Gujarat doctor performs world's first robotic heart surgery 30 km away from patient, creates history

New Delhi, News Nation Bureau | Updated : 06 December 2018, 07:10 PM
According to doctors around the world, robotic surgeries are considered more accurate than the manual ones because human hands have some limitations that robotic hands don’t. (File photo)
According to doctors around the world, robotic surgeries are considered more accurate than the manual ones because human hands have some limitations that robotic hands don’t. (File photo)

For the first time in history, a Gujarat doctor performed a telerobotic heart surgery on a patient 30 km away from him at an Ahmedabad hospital. Dr Tejas Patel, who was at the Akshardham Temple in Gandhinagar, guided a robot to perform the surgery on a middle-aged patient with a blocked artery. Tele-robotic surgery is performed at a distance on the patient from a remote location using robotically controlled instruments. It is enabled by computer technology and advanced robotics.

Stenting is the process through which a tiny tube made of metal mesh is inserted into the passageway of a blocked artery to keep it open. Through the robotic telesurgery, Dr Patel used a console to control a robot who carried out the surgery at a distance.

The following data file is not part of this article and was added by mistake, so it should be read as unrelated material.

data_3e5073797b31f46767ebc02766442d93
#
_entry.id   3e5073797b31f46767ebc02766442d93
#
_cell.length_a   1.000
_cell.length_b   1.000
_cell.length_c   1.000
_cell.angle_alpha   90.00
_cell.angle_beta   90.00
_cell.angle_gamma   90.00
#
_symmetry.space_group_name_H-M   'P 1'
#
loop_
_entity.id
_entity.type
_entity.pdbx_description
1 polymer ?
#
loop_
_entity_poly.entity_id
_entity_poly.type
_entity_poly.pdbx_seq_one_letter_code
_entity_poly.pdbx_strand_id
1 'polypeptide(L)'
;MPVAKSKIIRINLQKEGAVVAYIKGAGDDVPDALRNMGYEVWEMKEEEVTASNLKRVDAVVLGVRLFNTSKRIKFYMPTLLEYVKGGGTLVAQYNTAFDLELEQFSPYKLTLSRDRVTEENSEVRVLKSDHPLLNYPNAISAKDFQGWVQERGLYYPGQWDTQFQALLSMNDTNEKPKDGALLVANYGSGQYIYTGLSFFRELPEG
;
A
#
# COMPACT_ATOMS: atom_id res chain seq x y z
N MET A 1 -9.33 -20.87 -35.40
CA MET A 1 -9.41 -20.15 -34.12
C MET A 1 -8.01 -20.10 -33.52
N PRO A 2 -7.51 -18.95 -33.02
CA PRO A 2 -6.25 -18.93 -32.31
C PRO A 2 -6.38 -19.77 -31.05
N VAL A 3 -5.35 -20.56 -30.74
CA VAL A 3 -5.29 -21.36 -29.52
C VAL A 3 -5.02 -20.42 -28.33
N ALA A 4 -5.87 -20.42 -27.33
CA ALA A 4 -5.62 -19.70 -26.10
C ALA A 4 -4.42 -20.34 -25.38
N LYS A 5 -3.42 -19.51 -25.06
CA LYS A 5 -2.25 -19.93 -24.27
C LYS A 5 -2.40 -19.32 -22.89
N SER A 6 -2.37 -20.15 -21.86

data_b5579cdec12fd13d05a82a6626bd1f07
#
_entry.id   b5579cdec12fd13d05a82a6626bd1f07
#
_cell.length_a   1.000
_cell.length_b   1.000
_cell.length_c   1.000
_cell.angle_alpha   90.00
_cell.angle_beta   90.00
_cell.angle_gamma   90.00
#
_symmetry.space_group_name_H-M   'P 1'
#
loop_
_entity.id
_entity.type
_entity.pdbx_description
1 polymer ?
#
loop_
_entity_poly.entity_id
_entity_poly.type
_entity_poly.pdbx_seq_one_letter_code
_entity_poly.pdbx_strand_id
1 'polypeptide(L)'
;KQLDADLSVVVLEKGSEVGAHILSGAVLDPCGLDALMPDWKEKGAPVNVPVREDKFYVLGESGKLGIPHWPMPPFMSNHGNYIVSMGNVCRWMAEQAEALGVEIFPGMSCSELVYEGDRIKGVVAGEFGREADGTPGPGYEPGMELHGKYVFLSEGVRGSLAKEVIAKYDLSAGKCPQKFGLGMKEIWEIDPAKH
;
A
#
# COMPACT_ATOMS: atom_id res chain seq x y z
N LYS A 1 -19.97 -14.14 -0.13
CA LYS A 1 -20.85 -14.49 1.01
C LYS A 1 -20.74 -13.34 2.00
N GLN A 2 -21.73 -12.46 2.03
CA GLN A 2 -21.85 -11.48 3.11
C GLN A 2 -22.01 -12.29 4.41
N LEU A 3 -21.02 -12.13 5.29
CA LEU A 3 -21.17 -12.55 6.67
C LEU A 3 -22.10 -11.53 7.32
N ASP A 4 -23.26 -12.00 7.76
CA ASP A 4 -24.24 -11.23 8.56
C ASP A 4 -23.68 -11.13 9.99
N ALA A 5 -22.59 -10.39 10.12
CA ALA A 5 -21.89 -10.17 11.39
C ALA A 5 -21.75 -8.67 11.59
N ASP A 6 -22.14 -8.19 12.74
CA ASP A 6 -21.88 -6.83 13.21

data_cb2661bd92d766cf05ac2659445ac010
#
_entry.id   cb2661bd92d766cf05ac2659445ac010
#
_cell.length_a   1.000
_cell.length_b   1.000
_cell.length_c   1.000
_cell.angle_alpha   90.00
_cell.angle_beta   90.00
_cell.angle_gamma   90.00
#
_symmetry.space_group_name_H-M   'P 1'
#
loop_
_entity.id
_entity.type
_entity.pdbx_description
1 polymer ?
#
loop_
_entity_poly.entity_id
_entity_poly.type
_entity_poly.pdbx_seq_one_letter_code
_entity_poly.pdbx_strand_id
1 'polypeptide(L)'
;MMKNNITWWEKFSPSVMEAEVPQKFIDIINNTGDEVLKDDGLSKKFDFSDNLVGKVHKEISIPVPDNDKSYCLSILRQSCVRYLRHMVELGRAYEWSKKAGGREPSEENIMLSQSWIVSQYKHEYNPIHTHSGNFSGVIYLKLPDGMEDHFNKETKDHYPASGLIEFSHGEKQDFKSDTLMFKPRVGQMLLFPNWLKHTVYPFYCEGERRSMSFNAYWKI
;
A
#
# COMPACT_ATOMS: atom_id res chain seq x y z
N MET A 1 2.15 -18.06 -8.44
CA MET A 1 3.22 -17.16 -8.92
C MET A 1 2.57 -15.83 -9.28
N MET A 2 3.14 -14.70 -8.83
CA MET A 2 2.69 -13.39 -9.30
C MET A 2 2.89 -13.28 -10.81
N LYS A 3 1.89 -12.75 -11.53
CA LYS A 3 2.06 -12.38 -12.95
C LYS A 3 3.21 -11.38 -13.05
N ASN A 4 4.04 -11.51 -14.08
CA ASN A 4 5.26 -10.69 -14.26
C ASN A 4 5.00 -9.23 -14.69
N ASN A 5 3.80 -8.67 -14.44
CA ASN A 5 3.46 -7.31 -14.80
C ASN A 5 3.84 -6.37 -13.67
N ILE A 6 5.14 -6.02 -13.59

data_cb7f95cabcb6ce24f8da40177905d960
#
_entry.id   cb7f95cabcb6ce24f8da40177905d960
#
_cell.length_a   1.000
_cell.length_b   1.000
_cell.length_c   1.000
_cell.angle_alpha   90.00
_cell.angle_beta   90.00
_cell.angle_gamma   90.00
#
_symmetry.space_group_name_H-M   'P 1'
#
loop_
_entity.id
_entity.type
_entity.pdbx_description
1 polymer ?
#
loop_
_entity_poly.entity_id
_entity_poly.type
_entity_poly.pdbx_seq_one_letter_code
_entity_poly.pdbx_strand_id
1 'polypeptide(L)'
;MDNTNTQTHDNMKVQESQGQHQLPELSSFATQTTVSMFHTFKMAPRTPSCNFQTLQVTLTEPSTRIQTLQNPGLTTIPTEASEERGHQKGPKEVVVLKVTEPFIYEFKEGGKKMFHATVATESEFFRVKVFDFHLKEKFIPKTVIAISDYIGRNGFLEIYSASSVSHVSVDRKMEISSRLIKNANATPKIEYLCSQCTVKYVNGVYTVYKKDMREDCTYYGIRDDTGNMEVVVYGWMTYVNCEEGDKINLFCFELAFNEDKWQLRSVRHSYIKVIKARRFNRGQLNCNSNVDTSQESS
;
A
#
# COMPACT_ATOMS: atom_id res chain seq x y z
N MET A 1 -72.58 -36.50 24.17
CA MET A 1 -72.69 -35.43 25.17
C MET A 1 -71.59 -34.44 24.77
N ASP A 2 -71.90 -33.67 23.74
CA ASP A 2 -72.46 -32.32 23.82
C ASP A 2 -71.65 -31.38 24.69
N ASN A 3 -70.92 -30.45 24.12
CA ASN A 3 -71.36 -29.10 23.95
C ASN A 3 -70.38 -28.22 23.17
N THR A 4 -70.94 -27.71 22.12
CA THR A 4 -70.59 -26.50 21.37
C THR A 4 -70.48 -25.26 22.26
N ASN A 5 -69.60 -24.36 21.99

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Dr Patel has been widely using robotics for heart surgery, but this is the first time in the world that the surgery was conducted from a remote location outside the operation theatre. "This procedure could have been done with a 20mbps connectivity speed as well. I believe this will not just transform coronary (heart-related) intervention, but the entire vascular space. It has the capability of changing the lives of millions of people living in rural areas," the doctor said as quoted by News18.

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According to doctors around the world, robotic surgeries are considered more accurate than the manual ones because human hands have some limitations that robotic hands don’t. The human hand can work only with 10mm precision, while a robotic hand has 1mm precision, ensuring minimum damage to the organ itself, said Dr Patel.

First Published: Thursday, December 06, 2018 11:45 AM
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